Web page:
In the second postlarvae entrance episode, Ps and Pd showed inverse correlations with salinity (r = −0.99 (P < 0.05) and r = −0.76 (P > 0.05), respectively), lagoon water temperature (r = −0.99 and r = −0.77, respectively, P > 0.05), and accumulate fluvial discharge (r = −0.72 (P > 0.05) and r = −0.99 (P < 0.05), respectively). Additionally, Ps and Pd showed direct correlation (r = 0.71, P > 0.05).

DISCUSSION

In the first study performed in Términos Lagoon, it was documented that Penaeus setiferus and P. duorarum postlarvae have an entrance massive episode in the year. This episode was established from June to September, with maximum postlarvae entrance in July and November 1979, and in June 1980 (Gracia & Soto, 1990). This study was performed with eleven months of sampling (from August to November 1979 and from February to August 1980). Additionally, the authors used shrimp commercial catch records, and they reported a greater abundance of P. setiferus spawners in the Campeche Bank sector from October to February (Fig. 4). In the case of P. setiferus, these circumstances are not consistent with each other because when its spawner abundance increases, the postlarvae entrance should be more significant. So, there should be a second postlarvae entrance episode during winter in Términos Lagoon.

Figure 4 Three shrimp commercial catch time series. For Penaeus setiferus it is not known what age classes make up this information, but it was known that it included commercial categories of 10-25 tails per pound (Gracia, 1989). For P. duorarum commercial catch includes spawners between 8 and 16-month old (Cervantes-Hernández & Gracia, 2011). For P. aztecus commercial catch includes spawners between 6 and 13 month old (Cervantes-Hernández, 2015). According to Gracia et al. (1997), the complete life cycle of the Penaeidae shrimp family is approximately between 15 and 18 month old. Sexual maturity is generally reached between 6 and 8 month old, but the entire population is sexually mature between 10 and 12 month old.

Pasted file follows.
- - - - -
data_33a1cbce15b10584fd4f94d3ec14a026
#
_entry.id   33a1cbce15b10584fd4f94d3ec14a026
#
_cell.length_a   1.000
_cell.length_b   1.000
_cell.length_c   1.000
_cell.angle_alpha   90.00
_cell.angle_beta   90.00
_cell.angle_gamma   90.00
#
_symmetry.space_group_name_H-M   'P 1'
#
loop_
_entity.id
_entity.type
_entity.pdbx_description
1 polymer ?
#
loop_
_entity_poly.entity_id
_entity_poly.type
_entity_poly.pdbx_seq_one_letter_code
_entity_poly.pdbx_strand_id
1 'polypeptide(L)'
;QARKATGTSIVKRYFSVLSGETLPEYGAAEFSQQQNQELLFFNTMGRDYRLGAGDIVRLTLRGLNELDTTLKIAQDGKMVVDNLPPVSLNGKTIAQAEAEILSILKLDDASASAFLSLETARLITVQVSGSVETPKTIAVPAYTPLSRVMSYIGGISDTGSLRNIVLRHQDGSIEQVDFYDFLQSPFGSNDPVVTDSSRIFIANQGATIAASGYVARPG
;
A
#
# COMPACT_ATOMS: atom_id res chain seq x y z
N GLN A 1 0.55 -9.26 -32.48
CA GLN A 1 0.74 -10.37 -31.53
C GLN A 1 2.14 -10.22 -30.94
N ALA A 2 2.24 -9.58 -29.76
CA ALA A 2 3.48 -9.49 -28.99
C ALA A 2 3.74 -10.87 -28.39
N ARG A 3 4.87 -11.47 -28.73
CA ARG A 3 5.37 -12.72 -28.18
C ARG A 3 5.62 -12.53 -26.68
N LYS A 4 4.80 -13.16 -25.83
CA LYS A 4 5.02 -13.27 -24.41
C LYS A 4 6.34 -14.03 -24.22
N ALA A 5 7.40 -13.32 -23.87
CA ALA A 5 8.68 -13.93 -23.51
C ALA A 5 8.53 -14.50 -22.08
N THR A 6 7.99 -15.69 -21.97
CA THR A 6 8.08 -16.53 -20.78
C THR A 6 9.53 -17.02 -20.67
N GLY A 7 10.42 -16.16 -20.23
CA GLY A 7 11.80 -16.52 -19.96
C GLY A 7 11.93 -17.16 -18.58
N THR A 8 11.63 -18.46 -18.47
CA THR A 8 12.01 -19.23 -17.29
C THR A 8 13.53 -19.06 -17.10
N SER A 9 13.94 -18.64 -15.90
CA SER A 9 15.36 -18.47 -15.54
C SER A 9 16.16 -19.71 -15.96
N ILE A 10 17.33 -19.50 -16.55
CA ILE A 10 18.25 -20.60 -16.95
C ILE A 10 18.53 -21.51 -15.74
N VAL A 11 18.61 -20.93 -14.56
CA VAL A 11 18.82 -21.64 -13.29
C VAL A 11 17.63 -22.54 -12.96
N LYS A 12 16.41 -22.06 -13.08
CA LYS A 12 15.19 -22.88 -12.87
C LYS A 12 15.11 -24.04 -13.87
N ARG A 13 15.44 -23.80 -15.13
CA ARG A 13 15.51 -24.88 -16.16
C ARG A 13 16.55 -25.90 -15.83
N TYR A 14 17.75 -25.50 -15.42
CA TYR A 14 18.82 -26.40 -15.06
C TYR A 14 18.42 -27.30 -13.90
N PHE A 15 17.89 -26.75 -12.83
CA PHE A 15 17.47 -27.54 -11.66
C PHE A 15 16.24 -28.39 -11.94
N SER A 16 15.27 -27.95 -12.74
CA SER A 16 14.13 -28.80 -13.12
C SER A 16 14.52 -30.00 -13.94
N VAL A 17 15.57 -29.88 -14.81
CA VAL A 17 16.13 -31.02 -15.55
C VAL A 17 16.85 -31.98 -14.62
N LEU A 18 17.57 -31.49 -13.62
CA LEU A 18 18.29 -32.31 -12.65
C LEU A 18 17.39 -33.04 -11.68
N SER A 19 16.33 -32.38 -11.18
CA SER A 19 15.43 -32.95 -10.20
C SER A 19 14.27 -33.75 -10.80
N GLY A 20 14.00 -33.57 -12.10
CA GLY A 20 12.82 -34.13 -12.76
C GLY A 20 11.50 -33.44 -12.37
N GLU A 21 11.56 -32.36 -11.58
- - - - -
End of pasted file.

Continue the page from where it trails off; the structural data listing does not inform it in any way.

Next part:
The first postlarvae entrance episode

In complementary studies conducted in Términos Lagoon, Flores-Coto et al. (2018) and Gómez-Ponce et al. (2018), again documented the first postlarvae entrance episode mentioned by Gracia & Soto (1990). These authors implemented nine months of sampling (between March and November 2010 and 2013, respectively), and they documented maximum P. setiferus and P. duorarum postlarvae entrance in June and in September 2013. Between those particular studies, the most significant differences were found for P. setiferus and P. duorarum postlarvae entrance dates, and these differences were partially explained concerning changes lagoon water temperature. Flores-Coto et al. (2018) and Gómez-Ponce et al. (2018) concluded that most postlarvae entrance occurs from June to September (during the rainy season) when the lagoon water temperature is warm. Also, these authors mentioned that during the rest of the year, postlarvae entrance is reduced (from October to May).

In the present study, problems identifying entrance dates for the maximum entry influx of P. setiferus and P. duorarum postlarvae were solved via HPV-Ps and HPV-Pd signals. Results showed that the entrance of P. setiferus and P. duorarum postlarvae into Términos Lagoon occurs from June to September (during the rainy season), with maximum postlarvae entrance occurring in August (Fig. 2). Additionally, postlarvae entrance decreased from October to May, and the lowest signal was recorded during March (Fig. 2). It was concluded that the annual cycleof postlarvae entrance is similar for both shrimp species, but itis important to recognize that a difference of 15 days was recorded in their arrival dates (Fig. 2).

When a complete postlarvae entrance cycle was divided into two sections, it was found that postlarvae entrance kept increasing while prevalent hydrological conditions were high salinity (34), a warm lagoon temperature (30°C), and low accumulate fluvial discharge inside Términos Lagoon (2,828 m3 s-1) because the rainy season is just beginning (Table 1, Fig. 3). After September, postlarvae entrance decreased when prevalent hydrological conditions were low salinity (28), a moderately warm lagoon temperature (29°C) and high accumulate fluvial discharge (3,934 m3 s-1) because the rainy season ends, but the river discharge from the rivers continues due to runoff (Table 1, Fig. 3).

In contrast to our study, in the available literature, divisions of a complete postlarvae entrance cycle were not taken into account. For this reason, there was confusion in documenting correlations between postlarvae entrance, salinity and lagoon water temperature. Regarding salinity, Flores-Coto et al. (2018) and Gómez-Ponce et al. (2018) did not establish conclusions. Finally, adverse to our results, they mentioned that postlarvae entrance should increase during seasonal periods of low salinity. Gracia & Soto (1990) indicated that most postlarvae entrance occurs between salinities of 22 and 34. Regarding lagoon water temperature, Gómez-Ponce et al. (2018) indicated that most postlarvae entrance occurs between 28.3 and 28.7°C, while Flores-Coto et al. (2018) documented it from 29.7 to 30.8°C. Gracia & Soto (1990) reported lagoon water temperature results similar to those obtained in this study.